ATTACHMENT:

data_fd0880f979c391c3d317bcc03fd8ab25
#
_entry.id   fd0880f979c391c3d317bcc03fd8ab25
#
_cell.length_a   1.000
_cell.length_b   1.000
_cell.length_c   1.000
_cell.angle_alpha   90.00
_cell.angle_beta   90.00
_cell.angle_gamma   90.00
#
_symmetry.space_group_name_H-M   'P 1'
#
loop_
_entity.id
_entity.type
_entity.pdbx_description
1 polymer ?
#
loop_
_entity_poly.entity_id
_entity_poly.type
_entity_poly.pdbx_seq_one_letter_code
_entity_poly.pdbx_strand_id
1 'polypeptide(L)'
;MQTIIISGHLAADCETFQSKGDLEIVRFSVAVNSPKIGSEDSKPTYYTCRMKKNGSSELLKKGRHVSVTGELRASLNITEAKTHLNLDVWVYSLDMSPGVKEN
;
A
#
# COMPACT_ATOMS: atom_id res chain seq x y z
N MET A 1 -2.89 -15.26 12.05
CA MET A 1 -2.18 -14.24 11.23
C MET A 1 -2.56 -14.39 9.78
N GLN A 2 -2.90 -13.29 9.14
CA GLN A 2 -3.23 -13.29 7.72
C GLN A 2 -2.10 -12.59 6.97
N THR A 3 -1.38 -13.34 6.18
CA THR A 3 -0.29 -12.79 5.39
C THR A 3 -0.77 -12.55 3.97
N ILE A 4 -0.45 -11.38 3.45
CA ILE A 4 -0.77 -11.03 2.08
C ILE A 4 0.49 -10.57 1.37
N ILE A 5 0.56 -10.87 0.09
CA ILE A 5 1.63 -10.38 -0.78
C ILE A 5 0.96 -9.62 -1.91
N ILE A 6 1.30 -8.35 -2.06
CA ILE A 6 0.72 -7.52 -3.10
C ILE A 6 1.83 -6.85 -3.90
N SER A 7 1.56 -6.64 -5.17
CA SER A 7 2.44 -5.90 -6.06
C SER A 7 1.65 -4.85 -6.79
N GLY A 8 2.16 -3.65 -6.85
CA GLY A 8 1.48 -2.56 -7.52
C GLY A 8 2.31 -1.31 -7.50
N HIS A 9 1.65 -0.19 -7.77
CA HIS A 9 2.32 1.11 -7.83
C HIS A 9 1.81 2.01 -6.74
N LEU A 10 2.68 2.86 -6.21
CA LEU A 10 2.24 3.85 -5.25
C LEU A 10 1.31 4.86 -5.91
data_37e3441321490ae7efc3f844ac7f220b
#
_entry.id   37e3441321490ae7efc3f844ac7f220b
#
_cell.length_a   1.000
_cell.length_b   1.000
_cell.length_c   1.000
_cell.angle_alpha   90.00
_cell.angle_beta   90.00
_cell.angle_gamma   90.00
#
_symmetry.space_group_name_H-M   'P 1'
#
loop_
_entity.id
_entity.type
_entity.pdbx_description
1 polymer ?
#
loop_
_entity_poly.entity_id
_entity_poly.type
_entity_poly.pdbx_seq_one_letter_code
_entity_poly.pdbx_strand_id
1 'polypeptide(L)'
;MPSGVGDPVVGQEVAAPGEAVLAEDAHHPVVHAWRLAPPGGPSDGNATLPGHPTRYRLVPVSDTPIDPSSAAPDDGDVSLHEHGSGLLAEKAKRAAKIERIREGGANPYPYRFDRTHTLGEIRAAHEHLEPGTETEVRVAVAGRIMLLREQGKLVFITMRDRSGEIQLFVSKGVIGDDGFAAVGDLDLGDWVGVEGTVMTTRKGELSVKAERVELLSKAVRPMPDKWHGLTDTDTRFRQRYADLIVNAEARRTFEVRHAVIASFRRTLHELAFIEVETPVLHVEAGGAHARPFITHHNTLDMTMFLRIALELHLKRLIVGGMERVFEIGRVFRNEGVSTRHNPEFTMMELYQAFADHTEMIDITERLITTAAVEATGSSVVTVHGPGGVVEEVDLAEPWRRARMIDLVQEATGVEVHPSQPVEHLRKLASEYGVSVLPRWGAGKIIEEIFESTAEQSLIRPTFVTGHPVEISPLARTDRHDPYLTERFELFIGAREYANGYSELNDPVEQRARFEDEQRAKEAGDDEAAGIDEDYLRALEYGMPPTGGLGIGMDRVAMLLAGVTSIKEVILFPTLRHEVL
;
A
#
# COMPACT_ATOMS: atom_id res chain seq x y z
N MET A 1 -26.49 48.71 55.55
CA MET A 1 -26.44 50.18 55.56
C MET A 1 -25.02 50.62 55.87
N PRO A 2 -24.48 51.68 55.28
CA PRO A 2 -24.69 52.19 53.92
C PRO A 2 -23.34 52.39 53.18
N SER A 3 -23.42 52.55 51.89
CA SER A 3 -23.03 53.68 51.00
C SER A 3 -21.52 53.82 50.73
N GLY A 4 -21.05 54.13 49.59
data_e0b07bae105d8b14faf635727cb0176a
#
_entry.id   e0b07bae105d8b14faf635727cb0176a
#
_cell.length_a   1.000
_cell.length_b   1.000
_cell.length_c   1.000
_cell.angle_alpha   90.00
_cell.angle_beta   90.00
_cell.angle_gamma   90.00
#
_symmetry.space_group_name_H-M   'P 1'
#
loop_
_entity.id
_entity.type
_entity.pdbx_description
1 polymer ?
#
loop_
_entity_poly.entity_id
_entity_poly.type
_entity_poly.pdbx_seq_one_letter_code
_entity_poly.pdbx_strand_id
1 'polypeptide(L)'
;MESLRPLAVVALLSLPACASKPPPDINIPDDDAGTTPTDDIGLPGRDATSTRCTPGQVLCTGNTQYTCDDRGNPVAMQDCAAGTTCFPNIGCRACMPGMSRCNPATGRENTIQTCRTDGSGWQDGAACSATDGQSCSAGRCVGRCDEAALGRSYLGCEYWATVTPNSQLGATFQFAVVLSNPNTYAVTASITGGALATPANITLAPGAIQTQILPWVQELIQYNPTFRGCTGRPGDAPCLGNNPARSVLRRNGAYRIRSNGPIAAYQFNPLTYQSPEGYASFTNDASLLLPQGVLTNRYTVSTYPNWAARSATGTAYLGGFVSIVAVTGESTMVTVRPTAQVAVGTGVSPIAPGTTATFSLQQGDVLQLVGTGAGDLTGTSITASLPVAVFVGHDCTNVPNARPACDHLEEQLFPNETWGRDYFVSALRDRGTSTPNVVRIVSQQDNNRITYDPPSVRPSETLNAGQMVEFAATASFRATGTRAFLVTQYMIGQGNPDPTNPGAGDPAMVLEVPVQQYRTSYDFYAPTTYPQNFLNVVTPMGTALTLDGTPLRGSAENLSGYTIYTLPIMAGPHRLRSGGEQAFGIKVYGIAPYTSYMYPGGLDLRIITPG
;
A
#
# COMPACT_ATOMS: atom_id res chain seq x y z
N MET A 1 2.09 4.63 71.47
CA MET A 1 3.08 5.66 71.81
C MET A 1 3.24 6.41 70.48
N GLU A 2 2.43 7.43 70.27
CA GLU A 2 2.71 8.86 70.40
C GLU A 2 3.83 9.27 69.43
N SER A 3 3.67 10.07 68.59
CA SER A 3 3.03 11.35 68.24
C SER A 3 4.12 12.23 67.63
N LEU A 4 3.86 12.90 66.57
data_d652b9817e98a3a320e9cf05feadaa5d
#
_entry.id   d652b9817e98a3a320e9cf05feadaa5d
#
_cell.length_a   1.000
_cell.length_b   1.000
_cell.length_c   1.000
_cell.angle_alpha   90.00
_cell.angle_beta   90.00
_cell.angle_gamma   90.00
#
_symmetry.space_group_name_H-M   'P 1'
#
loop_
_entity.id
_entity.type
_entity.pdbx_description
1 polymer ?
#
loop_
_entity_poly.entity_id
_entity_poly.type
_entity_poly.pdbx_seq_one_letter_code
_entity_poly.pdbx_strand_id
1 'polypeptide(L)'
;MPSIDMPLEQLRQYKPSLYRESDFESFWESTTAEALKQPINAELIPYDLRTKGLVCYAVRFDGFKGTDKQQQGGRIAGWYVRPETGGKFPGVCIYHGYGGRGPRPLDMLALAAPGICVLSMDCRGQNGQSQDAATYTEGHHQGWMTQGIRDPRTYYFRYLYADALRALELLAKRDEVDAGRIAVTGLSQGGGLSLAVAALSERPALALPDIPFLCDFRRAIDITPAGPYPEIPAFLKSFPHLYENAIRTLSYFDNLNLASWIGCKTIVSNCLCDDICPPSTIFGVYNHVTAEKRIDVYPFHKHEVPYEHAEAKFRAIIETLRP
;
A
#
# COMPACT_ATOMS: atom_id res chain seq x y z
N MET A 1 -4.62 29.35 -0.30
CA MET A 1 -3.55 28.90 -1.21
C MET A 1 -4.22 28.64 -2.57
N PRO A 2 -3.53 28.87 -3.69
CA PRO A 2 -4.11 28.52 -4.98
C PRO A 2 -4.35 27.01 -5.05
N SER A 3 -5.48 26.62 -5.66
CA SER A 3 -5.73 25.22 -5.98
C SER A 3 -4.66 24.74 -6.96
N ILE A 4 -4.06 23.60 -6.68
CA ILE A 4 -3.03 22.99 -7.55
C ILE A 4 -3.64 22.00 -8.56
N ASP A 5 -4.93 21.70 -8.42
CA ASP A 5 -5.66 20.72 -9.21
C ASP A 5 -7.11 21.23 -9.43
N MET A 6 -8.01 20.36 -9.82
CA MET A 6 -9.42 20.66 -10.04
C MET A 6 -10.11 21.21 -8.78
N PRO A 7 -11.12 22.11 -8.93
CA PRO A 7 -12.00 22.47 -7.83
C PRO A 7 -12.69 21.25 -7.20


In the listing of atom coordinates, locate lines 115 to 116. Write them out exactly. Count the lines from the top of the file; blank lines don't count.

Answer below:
_entity.id
_entity.type